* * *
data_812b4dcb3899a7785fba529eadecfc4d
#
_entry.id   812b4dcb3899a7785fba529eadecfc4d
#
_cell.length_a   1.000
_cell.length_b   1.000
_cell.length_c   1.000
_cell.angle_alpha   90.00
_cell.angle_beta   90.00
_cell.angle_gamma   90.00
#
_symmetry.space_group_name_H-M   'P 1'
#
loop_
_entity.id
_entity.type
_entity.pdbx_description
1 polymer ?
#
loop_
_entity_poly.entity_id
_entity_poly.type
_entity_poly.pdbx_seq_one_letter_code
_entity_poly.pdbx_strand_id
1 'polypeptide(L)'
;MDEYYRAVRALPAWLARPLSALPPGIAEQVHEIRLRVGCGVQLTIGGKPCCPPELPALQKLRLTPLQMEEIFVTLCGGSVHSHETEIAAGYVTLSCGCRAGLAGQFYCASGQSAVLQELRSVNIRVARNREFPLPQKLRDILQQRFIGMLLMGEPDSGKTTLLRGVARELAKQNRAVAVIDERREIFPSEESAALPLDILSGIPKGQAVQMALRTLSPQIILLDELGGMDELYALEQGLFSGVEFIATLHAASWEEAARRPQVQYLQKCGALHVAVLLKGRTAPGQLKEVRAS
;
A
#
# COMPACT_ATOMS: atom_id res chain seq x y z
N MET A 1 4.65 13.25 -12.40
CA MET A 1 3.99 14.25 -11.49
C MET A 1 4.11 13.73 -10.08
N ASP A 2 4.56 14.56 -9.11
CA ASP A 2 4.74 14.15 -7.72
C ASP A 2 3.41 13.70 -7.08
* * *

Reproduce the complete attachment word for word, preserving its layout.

data_812b4dcb3899a7785fba529eadecfc4d
#
_entry.id   812b4dcb3899a7785fba529eadecfc4d
#
_cell.length_a   1.000
_cell.length_b   1.000
_cell.length_c   1.000
_cell.angle_alpha   90.00
_cell.angle_beta   90.00
_cell.angle_gamma   90.00
#
_symmetry.space_group_name_H-M   'P 1'
#
loop_
_entity.id
_entity.type
_entity.pdbx_description
1 polymer ?
#
loop_
_entity_poly.entity_id
_entity_poly.type
_entity_poly.pdbx_seq_one_letter_code
_entity_poly.pdbx_strand_id
1 'polypeptide(L)'
;MDEYYRAVRALPAWLARPLSALPPGIAEQVHEIRLRVGCGVQLTIGGKPCCPPELPALQKLRLTPLQMEEIFVTLCGGSVHSHETEIAAGYVTLSCGCRAGLAGQFYCASGQSAVLQELRSVNIRVARNREFPLPQKLRDILQQRFIGMLLMGEPDSGKTTLLRGVARELAKQNRAVAVIDERREIFPSEESAALPLDILSGIPKGQAVQMALRTLSPQIILLDELGGMDELYALEQGLFSGVEFIATLHAASWEEAARRPQVQYLQKCGALHVAVLLKGRTAPGQLKEVRAS
;
A
#
# COMPACT_ATOMS: atom_id res chain seq x y z
N MET A 1 4.65 13.25 -12.40
CA MET A 1 3.99 14.25 -11.49
C MET A 1 4.11 13.73 -10.08
N ASP A 2 4.56 14.56 -9.11
CA ASP A 2 4.74 14.15 -7.72
C ASP A 2 3.41 13.70 -7.08